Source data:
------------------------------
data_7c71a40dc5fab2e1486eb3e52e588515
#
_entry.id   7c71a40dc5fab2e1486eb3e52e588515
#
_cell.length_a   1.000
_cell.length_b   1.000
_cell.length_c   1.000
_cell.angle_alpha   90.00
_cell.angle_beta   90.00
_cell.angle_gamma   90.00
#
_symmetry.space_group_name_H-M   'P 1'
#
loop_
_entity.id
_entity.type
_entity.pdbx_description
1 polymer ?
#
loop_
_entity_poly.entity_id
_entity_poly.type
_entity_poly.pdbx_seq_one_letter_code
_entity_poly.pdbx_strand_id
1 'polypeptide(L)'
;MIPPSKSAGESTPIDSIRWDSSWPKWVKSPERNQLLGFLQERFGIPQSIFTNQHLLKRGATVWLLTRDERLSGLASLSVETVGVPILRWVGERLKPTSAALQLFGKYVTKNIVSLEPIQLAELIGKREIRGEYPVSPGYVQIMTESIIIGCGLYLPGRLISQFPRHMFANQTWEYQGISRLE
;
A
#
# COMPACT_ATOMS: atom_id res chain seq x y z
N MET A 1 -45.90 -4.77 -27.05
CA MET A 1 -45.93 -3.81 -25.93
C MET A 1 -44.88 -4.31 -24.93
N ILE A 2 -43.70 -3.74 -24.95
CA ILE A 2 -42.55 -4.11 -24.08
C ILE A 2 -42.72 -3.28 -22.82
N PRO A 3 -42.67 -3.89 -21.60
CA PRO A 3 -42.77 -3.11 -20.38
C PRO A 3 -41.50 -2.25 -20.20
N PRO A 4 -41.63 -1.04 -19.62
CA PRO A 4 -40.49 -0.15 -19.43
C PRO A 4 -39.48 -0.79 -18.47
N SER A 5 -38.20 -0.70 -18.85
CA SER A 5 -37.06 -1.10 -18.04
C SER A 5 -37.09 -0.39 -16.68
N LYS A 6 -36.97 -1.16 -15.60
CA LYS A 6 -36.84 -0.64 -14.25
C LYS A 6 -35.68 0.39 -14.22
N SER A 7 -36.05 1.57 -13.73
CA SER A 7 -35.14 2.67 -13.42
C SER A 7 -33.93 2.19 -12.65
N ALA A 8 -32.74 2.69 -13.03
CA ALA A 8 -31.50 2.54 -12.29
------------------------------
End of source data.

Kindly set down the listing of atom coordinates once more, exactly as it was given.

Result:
data_7c71a40dc5fab2e1486eb3e52e588515
#
_entry.id   7c71a40dc5fab2e1486eb3e52e588515
#
_cell.length_a   1.000
_cell.length_b   1.000
_cell.length_c   1.000
_cell.angle_alpha   90.00
_cell.angle_beta   90.00
_cell.angle_gamma   90.00
#
_symmetry.space_group_name_H-M   'P 1'
#
loop_
_entity.id
_entity.type
_entity.pdbx_description
1 polymer ?
#
loop_
_entity_poly.entity_id
_entity_poly.type
_entity_poly.pdbx_seq_one_letter_code
_entity_poly.pdbx_strand_id
1 'polypeptide(L)'
;MIPPSKSAGESTPIDSIRWDSSWPKWVKSPERNQLLGFLQERFGIPQSIFTNQHLLKRGATVWLLTRDERLSGLASLSVETVGVPILRWVGERLKPTSAALQLFGKYVTKNIVSLEPIQLAELIGKREIRGEYPVSPGYVQIMTESIIIGCGLYLPGRLISQFPRHMFANQTWEYQGISRLE
;
A
#
# COMPACT_ATOMS: atom_id res chain seq x y z
N MET A 1 -45.90 -4.77 -27.05
CA MET A 1 -45.93 -3.81 -25.93
C MET A 1 -44.88 -4.31 -24.93
N ILE A 2 -43.70 -3.74 -24.95
CA ILE A 2 -42.55 -4.11 -24.08
C ILE A 2 -42.72 -3.28 -22.82
N PRO A 3 -42.67 -3.89 -21.60
CA PRO A 3 -42.77 -3.11 -20.38
C PRO A 3 -41.50 -2.25 -20.20
N PRO A 4 -41.63 -1.04 -19.62
CA PRO A 4 -40.49 -0.15 -19.43
C PRO A 4 -39.48 -0.79 -18.47
N SER A 5 -38.20 -0.70 -18.85
CA SER A 5 -37.06 -1.10 -18.04
C SER A 5 -37.09 -0.39 -16.68
N LYS A 6 -36.97 -1.16 -15.60
CA LYS A 6 -36.84 -0.64 -14.25
C LYS A 6 -35.68 0.39 -14.22
N SER A 7 -36.05 1.57 -13.73
CA SER A 7 -35.14 2.67 -13.42
C SER A 7 -33.93 2.19 -12.65
N ALA A 8 -32.74 2.69 -13.03
CA ALA A 8 -31.50 2.54 -12.29